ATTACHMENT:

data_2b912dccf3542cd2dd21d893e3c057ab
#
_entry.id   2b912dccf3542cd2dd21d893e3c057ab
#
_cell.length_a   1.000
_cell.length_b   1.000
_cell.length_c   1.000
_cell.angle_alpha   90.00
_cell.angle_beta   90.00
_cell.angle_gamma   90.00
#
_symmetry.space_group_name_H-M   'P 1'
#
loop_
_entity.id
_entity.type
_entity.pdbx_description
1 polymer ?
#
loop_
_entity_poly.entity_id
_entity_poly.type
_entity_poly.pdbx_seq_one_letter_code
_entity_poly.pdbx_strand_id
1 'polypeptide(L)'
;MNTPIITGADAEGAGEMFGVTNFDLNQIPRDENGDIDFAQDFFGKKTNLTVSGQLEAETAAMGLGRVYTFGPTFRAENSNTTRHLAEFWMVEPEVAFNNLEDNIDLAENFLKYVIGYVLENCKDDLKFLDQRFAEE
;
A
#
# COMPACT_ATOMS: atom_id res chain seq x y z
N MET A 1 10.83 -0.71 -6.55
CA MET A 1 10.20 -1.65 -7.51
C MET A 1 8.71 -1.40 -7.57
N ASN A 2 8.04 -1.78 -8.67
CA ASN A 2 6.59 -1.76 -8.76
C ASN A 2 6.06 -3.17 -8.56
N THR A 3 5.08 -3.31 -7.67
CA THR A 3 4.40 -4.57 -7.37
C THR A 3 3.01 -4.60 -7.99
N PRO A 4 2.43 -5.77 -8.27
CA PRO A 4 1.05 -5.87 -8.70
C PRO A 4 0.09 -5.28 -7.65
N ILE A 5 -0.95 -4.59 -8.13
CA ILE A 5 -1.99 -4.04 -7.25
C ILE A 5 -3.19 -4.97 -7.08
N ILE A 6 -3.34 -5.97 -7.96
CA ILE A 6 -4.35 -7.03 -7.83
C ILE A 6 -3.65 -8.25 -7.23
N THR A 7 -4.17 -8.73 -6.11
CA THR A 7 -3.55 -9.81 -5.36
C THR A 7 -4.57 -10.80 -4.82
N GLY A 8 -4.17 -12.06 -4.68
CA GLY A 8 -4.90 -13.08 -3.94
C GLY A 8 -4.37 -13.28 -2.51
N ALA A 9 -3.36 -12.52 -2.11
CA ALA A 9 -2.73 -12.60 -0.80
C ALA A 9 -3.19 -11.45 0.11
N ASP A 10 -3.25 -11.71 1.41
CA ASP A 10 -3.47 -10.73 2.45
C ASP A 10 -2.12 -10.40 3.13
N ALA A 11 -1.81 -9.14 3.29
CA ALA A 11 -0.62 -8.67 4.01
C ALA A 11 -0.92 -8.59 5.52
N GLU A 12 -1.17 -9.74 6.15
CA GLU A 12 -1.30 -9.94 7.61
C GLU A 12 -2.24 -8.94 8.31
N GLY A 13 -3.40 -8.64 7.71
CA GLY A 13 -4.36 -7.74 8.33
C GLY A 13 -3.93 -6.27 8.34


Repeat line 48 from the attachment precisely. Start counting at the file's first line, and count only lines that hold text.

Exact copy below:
C ILE A 6 -3.65 -8.25 -7.23